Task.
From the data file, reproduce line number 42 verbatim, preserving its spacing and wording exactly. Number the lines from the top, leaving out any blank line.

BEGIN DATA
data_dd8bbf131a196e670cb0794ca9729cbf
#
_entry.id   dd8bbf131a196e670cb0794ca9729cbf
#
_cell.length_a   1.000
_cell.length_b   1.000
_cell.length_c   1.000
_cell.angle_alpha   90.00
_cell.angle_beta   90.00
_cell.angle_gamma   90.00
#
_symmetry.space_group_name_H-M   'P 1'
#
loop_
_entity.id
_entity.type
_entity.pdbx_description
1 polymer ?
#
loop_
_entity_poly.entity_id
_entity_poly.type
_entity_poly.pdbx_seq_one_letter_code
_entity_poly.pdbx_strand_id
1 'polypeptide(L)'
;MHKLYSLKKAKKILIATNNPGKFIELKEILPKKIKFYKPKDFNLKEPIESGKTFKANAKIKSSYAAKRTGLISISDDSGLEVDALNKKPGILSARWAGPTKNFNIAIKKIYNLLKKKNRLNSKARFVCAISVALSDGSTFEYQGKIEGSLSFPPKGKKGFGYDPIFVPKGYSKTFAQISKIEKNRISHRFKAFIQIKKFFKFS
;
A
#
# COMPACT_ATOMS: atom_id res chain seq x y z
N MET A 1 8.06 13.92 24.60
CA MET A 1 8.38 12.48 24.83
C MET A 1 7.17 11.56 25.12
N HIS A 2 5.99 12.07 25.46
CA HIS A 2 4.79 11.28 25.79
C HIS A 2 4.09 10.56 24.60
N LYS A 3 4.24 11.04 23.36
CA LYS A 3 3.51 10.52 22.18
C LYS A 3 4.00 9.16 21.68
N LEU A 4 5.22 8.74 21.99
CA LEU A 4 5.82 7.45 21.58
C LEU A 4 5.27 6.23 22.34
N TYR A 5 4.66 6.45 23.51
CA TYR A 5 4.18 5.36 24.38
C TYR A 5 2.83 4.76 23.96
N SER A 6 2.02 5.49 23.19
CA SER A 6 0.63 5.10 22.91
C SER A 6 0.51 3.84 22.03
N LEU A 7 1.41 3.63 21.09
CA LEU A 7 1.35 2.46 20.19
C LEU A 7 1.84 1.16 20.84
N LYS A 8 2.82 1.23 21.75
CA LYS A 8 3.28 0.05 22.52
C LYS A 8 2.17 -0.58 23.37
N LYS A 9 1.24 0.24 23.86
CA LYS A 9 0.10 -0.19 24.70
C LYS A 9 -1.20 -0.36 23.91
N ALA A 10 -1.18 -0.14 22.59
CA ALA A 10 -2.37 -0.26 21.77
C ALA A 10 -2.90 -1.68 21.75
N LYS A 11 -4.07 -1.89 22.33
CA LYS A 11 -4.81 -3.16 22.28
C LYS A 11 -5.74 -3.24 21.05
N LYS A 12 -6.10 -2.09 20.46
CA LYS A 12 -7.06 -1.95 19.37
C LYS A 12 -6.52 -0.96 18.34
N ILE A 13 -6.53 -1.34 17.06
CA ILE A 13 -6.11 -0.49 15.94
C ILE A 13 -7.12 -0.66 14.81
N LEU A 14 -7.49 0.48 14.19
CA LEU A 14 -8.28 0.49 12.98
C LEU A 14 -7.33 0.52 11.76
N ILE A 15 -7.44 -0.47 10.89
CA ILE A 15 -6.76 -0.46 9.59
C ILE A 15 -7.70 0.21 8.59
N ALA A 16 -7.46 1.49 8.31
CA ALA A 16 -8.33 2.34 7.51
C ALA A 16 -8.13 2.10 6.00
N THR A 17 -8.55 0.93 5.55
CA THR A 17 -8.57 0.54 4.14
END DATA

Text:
C LEU A 4 5.27 6.23 22.34